Stargate SG-1's production values remain first-rate. The bonus DVD features are also much better than they once were, with audio commentary (mainly by directors and writers) for every episode, as well as director profiles and "Beyond the Gate" featurettes focusing on individual characters. --Sam Graham


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By: Twentieth Century Fox.  

Stargate SG-1 - Season 4 [DVD]
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It wasn't until the beginning of Stargate SG-1's fourth season that fans knew to take the Replicator threat seriously. The spidery nasties had only seemed like one of many new enemies introduced in previous years. But when the one seemingly omnipotent backbone of the galaxy was asking Earth for help, clearly we were in real trouble! In fact, the team's list of enemies expanded and got far more complicated this year. Proving without a shadow of a doubt that this is science fiction, the Russians reveal they have their own Stargate program and ask the Americans for help. This twist allows for exploration of all the political machinations occurring behind the scenes of the SG-C, all of which appear to stem from the embittered Senator Kinsey (Ronny Cox).

There were quite a few Earth-based stories in the year, but not all the new enemies were originally local. Willie Garson comically guest-starred as Martin, a geekily suspicious guy with too much knowledge of the Stargate. More sinister was an old flame of Daniel's turning into something far more painful than an old wound (thanks to an ancient Egyptian curse). Thankfully, the writers hadn't forgotten the importance of one-off storylines too. In "Upgrades" the team learns a lesson in abuse of power. In "The Other Side" (featuring DS9's Rene Auberjonois) they learn about blind trust. In "Scorched Earth" a dangerous claim for a planet's ownership means they learn to value Daniel's contribution to the group dynamic. If only this last lesson were learned better, season 5 might not have ended up as muddled as it did. --Paul Tonks


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By: Twentieth Century Fox.  

Stargate SG-1 - Children of The Gods (Final Cut) [DVD]
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Stargate SG-1 - Children Of The Gods

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By: Twentieth Century Fox.  

Stargate SG-1 - Season 8 [DVD]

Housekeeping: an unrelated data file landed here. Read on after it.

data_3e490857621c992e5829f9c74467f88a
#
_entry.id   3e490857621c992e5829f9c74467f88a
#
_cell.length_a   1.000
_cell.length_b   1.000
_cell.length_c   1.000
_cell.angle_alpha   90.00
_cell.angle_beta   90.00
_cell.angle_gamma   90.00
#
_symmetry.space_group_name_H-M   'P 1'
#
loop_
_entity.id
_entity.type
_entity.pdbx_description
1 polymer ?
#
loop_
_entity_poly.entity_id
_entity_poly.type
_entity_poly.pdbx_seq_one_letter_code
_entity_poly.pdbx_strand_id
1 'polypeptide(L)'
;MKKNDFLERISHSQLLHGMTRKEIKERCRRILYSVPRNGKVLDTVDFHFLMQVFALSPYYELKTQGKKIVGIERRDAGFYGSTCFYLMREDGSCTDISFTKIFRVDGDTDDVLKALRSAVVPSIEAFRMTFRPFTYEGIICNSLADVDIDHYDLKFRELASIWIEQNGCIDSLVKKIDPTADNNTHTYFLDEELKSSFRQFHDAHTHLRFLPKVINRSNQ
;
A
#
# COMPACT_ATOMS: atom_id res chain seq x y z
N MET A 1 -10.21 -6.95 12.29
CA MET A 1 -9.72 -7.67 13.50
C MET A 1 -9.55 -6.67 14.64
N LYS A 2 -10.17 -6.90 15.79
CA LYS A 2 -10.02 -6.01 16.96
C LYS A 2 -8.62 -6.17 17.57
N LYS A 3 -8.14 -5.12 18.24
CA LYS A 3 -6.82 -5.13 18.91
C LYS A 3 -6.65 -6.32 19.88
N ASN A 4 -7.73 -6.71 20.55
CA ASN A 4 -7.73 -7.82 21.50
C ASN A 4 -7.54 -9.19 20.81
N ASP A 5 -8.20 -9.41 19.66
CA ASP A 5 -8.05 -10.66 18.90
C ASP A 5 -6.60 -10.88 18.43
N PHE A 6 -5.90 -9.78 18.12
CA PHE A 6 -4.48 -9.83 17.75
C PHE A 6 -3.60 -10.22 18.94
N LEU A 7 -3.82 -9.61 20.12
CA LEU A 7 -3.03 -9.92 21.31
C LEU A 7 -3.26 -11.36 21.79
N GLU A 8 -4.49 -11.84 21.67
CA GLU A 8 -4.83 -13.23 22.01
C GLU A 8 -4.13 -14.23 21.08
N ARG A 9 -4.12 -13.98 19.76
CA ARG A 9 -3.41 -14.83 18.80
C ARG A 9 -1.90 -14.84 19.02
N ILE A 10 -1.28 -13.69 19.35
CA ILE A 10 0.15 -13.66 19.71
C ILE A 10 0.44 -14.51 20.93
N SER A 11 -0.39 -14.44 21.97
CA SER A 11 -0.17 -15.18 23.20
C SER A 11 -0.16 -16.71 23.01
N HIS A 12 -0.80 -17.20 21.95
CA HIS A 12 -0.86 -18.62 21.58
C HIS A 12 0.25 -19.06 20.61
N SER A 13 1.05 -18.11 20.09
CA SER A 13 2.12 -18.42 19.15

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For a science-fiction show in its eight season, Stargate SG-1 clearly still has a lot of gas left in the tank. It’s especially surprising, considering that this is a season that effectively was never meant to be, as spin-off series Stargate: Atlantis was due to take the reigns. Yet someone in power relented, and the further adventures of Jack O’Neill and his team are the result.

Accepting that there are one or two bumps across the season, the standard though remains steadfastly high for the bulk of the episodes here. You’ll find no spoilers here, short of to say that some of Stargate SG-1’s long-running narratives are developed satisfyingly well.

What’s also pleasing is that there’s a nice cocktail going on here. A gentle, welcome sprinkling of laugh-out loud moments compete with a good mystery or two, and some terrific action. Granted, sometimes you feel you’ve seen bits before, and it’s a shame that the series ends on arguably some of its weaker episodes. But this is countered nonetheless by some terrific individual programmes, with plenty you’ll find yourself rewinding back to once you’ve reach the end.

What’s most pleasing though is that for a mature show of any genre, it’s tricky to keep producing good quality TV. In the sci-fi genre in particular, there’s a veritable graveyard of shows that never made it this far. Thus, to see Stargate SG-1 is such confident form is much to its credit. --Jon Foster


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By: MGM Entertainment.  

Stargate SG-1 - Season 2 [DVD]
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Stargate S.G. 1 - Complete Series 2

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By: Mgm Home Ent. (Europe) Ltd..